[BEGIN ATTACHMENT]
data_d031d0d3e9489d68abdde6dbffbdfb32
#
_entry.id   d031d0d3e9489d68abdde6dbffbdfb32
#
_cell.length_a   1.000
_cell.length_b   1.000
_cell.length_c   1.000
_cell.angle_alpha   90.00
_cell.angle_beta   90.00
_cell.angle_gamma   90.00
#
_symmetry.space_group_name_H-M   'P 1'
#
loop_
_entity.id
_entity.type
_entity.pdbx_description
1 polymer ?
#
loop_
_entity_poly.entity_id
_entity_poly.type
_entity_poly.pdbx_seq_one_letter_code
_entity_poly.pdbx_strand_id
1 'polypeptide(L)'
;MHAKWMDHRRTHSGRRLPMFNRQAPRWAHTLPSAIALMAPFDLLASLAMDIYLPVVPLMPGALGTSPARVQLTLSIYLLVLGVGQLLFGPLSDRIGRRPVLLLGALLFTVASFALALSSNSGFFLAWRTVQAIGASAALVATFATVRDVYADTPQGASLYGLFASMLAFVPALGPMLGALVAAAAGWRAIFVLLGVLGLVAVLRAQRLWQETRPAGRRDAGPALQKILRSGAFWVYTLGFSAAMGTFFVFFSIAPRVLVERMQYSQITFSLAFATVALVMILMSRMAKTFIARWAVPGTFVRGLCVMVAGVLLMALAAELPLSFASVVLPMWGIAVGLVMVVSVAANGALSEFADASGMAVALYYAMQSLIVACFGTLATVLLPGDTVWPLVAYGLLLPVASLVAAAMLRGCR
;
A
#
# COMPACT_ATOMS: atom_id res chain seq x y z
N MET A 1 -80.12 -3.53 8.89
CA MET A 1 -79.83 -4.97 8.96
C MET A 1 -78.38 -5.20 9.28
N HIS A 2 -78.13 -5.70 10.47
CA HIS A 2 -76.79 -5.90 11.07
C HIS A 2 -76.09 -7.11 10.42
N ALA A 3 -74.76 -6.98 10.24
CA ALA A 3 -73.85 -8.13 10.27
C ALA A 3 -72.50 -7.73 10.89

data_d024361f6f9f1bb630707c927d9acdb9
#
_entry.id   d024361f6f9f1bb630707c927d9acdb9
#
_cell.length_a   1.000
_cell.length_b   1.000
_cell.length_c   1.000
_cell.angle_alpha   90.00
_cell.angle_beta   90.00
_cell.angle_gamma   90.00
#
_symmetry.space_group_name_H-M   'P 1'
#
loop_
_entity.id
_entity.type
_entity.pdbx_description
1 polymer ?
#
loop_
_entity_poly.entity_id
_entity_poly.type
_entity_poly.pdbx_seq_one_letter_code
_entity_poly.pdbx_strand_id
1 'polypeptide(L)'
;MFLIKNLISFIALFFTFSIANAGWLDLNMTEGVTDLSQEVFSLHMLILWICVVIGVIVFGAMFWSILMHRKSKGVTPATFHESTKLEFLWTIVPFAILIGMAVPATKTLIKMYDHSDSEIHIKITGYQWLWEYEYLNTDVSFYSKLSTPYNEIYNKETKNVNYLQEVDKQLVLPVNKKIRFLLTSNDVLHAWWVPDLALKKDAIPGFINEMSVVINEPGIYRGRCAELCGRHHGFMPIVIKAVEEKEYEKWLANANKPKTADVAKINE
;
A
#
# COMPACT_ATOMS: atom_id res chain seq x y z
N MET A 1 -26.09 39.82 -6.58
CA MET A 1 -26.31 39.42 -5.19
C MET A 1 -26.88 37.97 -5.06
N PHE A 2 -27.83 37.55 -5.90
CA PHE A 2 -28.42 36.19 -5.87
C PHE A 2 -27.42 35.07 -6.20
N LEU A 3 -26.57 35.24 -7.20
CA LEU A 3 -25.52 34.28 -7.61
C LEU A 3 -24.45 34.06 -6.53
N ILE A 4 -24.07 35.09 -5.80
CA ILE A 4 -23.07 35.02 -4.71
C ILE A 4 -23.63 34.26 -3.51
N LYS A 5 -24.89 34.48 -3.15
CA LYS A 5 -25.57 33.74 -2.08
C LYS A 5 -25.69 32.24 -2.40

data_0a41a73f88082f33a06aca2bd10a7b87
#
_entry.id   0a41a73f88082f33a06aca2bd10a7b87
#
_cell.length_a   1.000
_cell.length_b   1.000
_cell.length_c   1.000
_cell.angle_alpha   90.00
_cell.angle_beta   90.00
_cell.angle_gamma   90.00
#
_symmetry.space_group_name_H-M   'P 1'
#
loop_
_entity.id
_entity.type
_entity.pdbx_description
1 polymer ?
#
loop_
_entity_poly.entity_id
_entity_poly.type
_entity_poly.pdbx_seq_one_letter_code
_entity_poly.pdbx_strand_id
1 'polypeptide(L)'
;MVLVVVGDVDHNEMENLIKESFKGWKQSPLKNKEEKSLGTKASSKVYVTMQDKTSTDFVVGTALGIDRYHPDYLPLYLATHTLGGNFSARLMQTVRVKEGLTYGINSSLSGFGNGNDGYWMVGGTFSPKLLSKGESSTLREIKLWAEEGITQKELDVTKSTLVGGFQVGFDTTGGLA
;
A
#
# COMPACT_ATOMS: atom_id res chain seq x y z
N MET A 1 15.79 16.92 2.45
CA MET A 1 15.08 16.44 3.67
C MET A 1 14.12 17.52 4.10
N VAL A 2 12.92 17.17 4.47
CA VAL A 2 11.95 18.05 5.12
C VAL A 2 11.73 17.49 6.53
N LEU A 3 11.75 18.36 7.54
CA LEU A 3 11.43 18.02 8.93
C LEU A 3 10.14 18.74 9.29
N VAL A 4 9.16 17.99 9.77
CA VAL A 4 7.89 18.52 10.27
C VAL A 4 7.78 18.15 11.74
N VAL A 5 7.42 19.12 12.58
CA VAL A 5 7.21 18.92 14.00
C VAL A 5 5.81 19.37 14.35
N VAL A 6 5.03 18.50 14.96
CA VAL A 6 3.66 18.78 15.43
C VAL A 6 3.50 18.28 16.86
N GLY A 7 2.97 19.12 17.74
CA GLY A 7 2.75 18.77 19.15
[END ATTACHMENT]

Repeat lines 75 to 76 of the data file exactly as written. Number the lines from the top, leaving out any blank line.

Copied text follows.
C PHE A 2 -27.42 35.07 -6.20
N LEU A 3 -26.57 35.24 -7.20